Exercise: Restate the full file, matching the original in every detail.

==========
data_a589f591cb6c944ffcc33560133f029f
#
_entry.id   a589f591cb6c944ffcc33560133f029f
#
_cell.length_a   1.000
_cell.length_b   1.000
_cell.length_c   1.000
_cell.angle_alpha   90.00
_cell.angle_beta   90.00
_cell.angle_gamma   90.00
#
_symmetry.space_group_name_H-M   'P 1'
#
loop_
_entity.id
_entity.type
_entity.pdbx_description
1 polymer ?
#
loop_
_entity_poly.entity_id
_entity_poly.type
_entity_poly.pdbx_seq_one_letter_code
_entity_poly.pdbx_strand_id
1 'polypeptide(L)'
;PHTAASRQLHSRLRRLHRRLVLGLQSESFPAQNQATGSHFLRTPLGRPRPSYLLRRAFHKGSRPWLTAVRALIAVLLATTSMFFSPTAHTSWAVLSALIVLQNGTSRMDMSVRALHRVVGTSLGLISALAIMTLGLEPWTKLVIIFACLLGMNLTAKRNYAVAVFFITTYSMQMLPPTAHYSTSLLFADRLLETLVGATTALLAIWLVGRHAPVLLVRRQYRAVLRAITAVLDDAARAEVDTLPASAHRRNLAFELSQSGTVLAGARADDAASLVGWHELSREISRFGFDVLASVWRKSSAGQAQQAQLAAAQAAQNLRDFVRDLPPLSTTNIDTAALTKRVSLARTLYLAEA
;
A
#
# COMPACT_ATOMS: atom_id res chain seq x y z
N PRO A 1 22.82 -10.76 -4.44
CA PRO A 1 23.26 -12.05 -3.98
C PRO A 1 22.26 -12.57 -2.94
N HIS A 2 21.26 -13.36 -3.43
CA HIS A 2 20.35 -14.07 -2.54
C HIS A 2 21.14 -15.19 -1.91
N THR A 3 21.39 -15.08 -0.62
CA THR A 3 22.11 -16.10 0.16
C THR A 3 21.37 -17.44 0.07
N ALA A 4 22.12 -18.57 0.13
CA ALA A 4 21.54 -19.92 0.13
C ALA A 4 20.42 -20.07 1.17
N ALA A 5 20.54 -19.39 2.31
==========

data_a589f591cb6c944ffcc33560133f029f
#
_entry.id   a589f591cb6c944ffcc33560133f029f
#
_cell.length_a   1.000
_cell.length_b   1.000
_cell.length_c   1.000
_cell.angle_alpha   90.00
_cell.angle_beta   90.00
_cell.angle_gamma   90.00
#
_symmetry.space_group_name_H-M   'P 1'
#
loop_
_entity.id
_entity.type
_entity.pdbx_description
1 polymer ?
#
loop_
_entity_poly.entity_id
_entity_poly.type
_entity_poly.pdbx_seq_one_letter_code
_entity_poly.pdbx_strand_id
1 'polypeptide(L)'
;PHTAASRQLHSRLRRLHRRLVLGLQSESFPAQNQATGSHFLRTPLGRPRPSYLLRRAFHKGSRPWLTAVRALIAVLLATTSMFFSPTAHTSWAVLSALIVLQNGTSRMDMSVRALHRVVGTSLGLISALAIMTLGLEPWTKLVIIFACLLGMNLTAKRNYAVAVFFITTYSMQMLPPTAHYSTSLLFADRLLETLVGATTALLAIWLVGRHAPVLLVRRQYRAVLRAITAVLDDAARAEVDTLPASAHRRNLAFELSQSGTVLAGARADDAASLVGWHELSREISRFGFDVLASVWRKSSAGQAQQAQLAAAQAAQNLRDFVRDLPPLSTTNIDTAALTKRVSLARTLYLAEA
;
A
#
# COMPACT_ATOMS: atom_id res chain seq x y z
N PRO A 1 22.82 -10.76 -4.44
CA PRO A 1 23.26 -12.05 -3.98
C PRO A 1 22.26 -12.57 -2.94
N HIS A 2 21.26 -13.36 -3.43
CA HIS A 2 20.35 -14.07 -2.54
C HIS A 2 21.14 -15.19 -1.91
N THR A 3 21.39 -15.08 -0.62
CA THR A 3 22.11 -16.10 0.16
C THR A 3 21.37 -17.44 0.07
N ALA A 4 22.12 -18.57 0.13
CA ALA A 4 21.54 -19.92 0.13
C ALA A 4 20.42 -20.07 1.17
N ALA A 5 20.54 -19.39 2.31